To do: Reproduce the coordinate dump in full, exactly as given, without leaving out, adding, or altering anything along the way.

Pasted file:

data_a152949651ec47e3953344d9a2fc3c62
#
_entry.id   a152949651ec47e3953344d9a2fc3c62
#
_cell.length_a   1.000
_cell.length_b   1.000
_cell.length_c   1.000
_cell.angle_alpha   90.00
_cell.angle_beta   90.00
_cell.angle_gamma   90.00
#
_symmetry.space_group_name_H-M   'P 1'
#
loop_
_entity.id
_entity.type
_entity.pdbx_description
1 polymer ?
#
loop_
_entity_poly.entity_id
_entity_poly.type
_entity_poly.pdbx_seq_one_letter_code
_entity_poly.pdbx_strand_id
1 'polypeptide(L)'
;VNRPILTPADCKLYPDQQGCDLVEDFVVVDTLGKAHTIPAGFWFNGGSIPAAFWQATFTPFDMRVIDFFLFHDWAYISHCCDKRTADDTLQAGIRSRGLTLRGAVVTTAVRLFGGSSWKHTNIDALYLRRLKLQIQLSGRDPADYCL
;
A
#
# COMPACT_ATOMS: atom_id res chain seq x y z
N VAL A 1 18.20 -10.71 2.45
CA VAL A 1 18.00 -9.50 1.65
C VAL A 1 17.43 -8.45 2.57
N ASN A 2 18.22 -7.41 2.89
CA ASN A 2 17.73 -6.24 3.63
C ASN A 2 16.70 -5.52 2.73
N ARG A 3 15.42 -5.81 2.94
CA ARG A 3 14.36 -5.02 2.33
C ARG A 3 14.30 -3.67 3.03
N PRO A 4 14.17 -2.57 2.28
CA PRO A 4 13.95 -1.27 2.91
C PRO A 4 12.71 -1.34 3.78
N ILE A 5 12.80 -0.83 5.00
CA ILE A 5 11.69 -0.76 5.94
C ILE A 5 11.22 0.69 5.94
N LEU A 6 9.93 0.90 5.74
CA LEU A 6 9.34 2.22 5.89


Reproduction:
data_a152949651ec47e3953344d9a2fc3c62
#
_entry.id   a152949651ec47e3953344d9a2fc3c62
#
_cell.length_a   1.000
_cell.length_b   1.000
_cell.length_c   1.000
_cell.angle_alpha   90.00
_cell.angle_beta   90.00
_cell.angle_gamma   90.00
#
_symmetry.space_group_name_H-M   'P 1'
#
loop_
_entity.id
_entity.type
_entity.pdbx_description
1 polymer ?
#
loop_
_entity_poly.entity_id
_entity_poly.type
_entity_poly.pdbx_seq_one_letter_code
_entity_poly.pdbx_strand_id
1 'polypeptide(L)'
;VNRPILTPADCKLYPDQQGCDLVEDFVVVDTLGKAHTIPAGFWFNGGSIPAAFWQATFTPFDMRVIDFFLFHDWAYISHCCDKRTADDTLQAGIRSRGLTLRGAVVTTAVRLFGGSSWKHTNIDALYLRRLKLQIQLSGRDPADYCL
;
A
#
# COMPACT_ATOMS: atom_id res chain seq x y z
N VAL A 1 18.20 -10.71 2.45
CA VAL A 1 18.00 -9.50 1.65
C VAL A 1 17.43 -8.45 2.57
N ASN A 2 18.22 -7.41 2.89
CA ASN A 2 17.73 -6.24 3.63
C ASN A 2 16.70 -5.52 2.73
N ARG A 3 15.42 -5.81 2.94
CA ARG A 3 14.36 -5.02 2.33
C ARG A 3 14.30 -3.67 3.03
N PRO A 4 14.17 -2.57 2.28
CA PRO A 4 13.95 -1.27 2.91
C PRO A 4 12.71 -1.34 3.78
N ILE A 5 12.80 -0.83 5.00
CA ILE A 5 11.69 -0.76 5.94
C ILE A 5 11.22 0.69 5.94
N LEU A 6 9.93 0.90 5.74
CA LEU A 6 9.34 2.22 5.89